Karen Hernandez


"I moved to Canada because I eventually want to have kids and I couldn’t see that happening in the States."

Are you applying, re-entering or already enrolled in a California college or university? Make sure you’re getting all the funding you’re eligible for and the support you need with these helpful resources designed for undocumented individuals pursuing an undergraduate degree.


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Take a look at these resources on CA in-state tuition eligibility, financial aid, and scholarships.

Navigate the process of applying for financial aid with this helpful tool.

Understand the differences between California and federal financial aid applications to determine which one suits you best.

Explore these online databases of scholarships that don’t require proof of citizenship.

Explore our full set of resources

Stay Connected

Women’s March San Francisco 2020

Inclusion & Change Group, Scholar, Staff

"I march in gratitude for educators like Rosa Maria, my ESL teacher from Costa Rica, whom I met in Los Angeles when I was 17," said Marithza. "Her classroom was the only safe place that I had; it was the only place where I felt heard and seen. I left Rosa Maria’s class a year later with a new language, a new community and a commitment to my education."

“Growing up undocumented, I always dreamed about going to law school so I could help my community. While I wish I could have benefited from this type of support when I was applying to law school, I can’t wait to be a mentor to our first Pre-Law Fund recipients!” — Denia Perez, Deportation Defense Attorney, Pre-Law Fund Mentor

Immigrants Rising’s Pre-Law Fund will provide financial support of up to $2,500 to low-income immigrants who are planning to attend law school. Grants will cover LSAT preparation (courses, tutoring, self-study materials, etc) and law school application fees. In addition to financial support, recipients will be connected to Immigrants Rising’s network of legal professionals.


  • Foreign-born
  • Demonstrate financial need
  • Do not have permanent residency (green card) or citizenship in the U.S.
  • Currently attending or have graduated from a college or university
  • Intend to enroll in an accredited law school in Fall 2021
  • At least a 3.0 GPA or equivalent on a 4.0 scale in college (or provide an explanation of extenuating circumstances if GPA is lower than 3.0)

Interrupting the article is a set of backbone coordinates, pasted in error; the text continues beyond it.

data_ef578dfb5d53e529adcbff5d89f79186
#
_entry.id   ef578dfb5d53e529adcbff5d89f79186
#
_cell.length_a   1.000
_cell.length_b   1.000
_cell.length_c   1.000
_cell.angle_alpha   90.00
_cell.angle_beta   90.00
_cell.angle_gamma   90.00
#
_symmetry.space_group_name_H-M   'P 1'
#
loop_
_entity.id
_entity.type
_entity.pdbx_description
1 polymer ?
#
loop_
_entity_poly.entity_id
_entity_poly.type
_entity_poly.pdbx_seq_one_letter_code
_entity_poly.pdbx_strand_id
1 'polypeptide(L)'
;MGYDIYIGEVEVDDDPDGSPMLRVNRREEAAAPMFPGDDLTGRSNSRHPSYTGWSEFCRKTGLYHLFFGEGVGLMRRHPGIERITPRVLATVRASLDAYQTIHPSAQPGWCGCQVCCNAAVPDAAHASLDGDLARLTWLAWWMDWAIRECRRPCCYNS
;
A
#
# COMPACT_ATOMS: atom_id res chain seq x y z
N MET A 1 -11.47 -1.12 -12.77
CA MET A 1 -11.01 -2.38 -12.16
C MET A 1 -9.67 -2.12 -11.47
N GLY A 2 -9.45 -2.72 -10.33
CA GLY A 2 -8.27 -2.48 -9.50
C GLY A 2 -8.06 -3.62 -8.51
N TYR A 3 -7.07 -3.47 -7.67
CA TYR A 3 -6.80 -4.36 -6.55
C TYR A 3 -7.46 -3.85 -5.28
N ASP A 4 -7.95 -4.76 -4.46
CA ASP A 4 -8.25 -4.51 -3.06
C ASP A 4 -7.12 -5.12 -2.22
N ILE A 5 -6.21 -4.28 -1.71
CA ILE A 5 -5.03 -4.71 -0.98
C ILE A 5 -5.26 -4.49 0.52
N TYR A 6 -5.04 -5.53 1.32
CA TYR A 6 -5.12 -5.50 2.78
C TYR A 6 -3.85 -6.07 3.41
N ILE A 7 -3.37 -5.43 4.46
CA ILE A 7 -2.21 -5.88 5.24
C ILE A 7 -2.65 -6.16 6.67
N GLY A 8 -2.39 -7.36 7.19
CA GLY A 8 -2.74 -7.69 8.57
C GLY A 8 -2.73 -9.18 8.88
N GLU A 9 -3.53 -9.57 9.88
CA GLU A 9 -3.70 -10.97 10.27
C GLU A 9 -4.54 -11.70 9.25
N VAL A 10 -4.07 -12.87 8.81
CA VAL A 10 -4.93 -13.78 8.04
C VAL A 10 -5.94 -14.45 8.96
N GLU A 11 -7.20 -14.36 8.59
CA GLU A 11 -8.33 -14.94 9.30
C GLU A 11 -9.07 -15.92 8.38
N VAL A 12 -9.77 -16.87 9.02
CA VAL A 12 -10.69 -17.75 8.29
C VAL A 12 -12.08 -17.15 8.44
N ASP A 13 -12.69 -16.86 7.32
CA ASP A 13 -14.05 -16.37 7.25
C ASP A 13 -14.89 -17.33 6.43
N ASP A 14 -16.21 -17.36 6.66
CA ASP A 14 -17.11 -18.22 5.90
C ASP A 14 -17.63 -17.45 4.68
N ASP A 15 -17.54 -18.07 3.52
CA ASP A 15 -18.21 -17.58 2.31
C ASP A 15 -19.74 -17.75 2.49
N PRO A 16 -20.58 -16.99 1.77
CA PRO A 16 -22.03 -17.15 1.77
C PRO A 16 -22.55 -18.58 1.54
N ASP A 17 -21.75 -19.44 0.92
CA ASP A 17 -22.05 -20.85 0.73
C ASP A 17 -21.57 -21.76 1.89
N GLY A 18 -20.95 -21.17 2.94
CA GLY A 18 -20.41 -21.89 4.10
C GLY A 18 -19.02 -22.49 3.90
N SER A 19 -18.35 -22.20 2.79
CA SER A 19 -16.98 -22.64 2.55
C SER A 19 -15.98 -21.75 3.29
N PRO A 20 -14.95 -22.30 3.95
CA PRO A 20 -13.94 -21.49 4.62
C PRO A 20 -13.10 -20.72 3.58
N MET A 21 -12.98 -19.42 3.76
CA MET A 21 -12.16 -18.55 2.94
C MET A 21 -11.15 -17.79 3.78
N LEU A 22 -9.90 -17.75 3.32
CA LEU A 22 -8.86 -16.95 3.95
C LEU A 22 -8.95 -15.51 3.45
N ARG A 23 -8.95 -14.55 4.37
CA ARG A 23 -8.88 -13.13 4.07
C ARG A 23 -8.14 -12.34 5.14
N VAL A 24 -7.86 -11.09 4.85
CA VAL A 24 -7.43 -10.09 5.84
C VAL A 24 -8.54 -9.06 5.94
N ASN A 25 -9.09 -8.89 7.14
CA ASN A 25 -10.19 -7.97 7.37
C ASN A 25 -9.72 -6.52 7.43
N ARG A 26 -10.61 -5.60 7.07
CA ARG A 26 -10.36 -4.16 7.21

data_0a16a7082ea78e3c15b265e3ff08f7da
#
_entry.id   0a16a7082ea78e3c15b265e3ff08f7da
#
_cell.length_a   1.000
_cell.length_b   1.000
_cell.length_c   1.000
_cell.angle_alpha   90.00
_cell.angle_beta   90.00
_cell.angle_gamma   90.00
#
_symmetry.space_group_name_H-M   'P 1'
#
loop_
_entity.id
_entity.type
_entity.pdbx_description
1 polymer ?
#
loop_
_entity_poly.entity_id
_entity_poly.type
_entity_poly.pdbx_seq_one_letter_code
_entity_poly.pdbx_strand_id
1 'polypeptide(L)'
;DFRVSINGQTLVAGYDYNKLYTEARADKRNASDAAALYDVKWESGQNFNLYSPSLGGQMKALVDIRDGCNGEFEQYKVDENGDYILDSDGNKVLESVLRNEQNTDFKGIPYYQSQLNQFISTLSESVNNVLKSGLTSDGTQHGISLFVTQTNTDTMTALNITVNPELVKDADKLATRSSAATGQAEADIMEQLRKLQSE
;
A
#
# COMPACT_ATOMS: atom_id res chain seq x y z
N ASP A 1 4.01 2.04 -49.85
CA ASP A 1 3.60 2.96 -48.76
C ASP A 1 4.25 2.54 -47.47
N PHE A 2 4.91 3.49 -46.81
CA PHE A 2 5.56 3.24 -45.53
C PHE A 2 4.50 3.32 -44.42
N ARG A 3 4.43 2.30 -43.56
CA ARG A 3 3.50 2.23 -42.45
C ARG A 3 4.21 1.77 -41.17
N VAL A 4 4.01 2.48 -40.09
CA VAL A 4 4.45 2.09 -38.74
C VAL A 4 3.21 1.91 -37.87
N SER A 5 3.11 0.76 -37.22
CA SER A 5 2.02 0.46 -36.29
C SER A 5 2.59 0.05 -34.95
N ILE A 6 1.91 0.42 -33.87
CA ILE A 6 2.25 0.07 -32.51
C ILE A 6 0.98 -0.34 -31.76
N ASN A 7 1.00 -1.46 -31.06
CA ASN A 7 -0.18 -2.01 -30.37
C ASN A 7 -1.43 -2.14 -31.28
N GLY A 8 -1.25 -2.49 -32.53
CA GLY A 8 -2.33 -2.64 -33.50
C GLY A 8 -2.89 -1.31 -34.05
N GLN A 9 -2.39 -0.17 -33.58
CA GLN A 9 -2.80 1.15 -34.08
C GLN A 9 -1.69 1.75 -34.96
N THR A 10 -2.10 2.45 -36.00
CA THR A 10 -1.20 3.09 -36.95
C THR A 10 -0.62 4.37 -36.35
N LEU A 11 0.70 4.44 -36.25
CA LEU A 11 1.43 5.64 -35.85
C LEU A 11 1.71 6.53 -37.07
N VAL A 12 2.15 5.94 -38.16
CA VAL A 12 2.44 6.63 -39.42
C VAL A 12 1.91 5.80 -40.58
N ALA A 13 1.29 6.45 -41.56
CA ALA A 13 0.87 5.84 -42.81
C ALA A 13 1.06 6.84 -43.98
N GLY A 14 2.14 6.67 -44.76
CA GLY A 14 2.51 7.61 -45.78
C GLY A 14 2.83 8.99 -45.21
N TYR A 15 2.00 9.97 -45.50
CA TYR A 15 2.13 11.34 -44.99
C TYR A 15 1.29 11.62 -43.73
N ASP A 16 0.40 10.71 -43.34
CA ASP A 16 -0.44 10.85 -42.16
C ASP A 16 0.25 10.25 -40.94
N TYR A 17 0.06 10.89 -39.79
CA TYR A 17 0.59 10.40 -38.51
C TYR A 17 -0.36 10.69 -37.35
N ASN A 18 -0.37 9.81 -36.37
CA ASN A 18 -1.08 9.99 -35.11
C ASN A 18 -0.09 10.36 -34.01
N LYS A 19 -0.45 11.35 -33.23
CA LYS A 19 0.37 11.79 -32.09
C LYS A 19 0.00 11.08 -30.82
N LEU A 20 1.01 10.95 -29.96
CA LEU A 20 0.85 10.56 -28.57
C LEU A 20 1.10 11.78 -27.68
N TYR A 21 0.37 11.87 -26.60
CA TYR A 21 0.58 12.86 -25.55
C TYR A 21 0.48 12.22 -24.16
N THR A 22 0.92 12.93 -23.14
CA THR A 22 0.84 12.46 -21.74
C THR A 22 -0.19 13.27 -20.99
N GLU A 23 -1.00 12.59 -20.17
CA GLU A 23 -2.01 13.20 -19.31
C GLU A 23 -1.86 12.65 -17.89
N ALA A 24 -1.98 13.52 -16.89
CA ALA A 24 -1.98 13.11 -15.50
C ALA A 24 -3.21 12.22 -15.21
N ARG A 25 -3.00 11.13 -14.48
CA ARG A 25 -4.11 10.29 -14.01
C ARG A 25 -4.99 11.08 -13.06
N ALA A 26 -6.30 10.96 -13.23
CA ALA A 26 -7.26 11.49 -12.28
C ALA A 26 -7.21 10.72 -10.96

You must fulfill at least one of the following:

  • Have graduated from a California high school
  • Have graduated (or intend to graduate) from a California college or university

The application is currently closed. The deadline for all application materials was Wednesday, March 4, 2020.



The Pre-Law Fund is made possible because of the generous financial support of these incredible donors: Kathryn Abrams, Jonathan Blazer, Tanya Broder & Ted Wang, Marc Chambers, DeYoe Wealth Management, Inc. (in honor of Helen Lawrence), Stefano DeZerega & Johanna Hartwig, Yuen & Sandra Gin, The Arturo & Rosa González Family Giving Fund, The Larry Hillblom Foundation, Christine Hoang & Paul Nakada, Barry Hovis, Elizabeth J. Kramer Charitable Fund, Francine J. Lipman, Michael A. Olivas & Augustina H. Reyes, Snehal Patel & Ami Sanghvi, and Christopher & Jeannie Rhee.

Want to make a donation to support the Pre-Law Fund? Please contact Katharine Gin.


Inclusion & Change Group, Scholar

"I couldn't believe it. I could breathe again."

Denia Perez

Creative Writing Class, Fellow, High School Engagement, Legal Services Team, Scholar, Staff

"Immigrants are resourceful, resilient people who have the same dreams as generations who came before us"

Denia Perez

Creative Writing Class, Fellow, High School Engagement, Legal Services Team, Scholar, Staff

"Because I know how hard it is for people to get status, I wanted to find a way to advocate for other undocumented people"

Josias Aguiar

Creative Writing Class, Scholar

"Just in coming together, as a community, there's been some healing, especially when people feel scared or uncertain."

Beleza Chan

Fellow, Scholar

"Even more more valuable than the scholarship money was having the emotional support."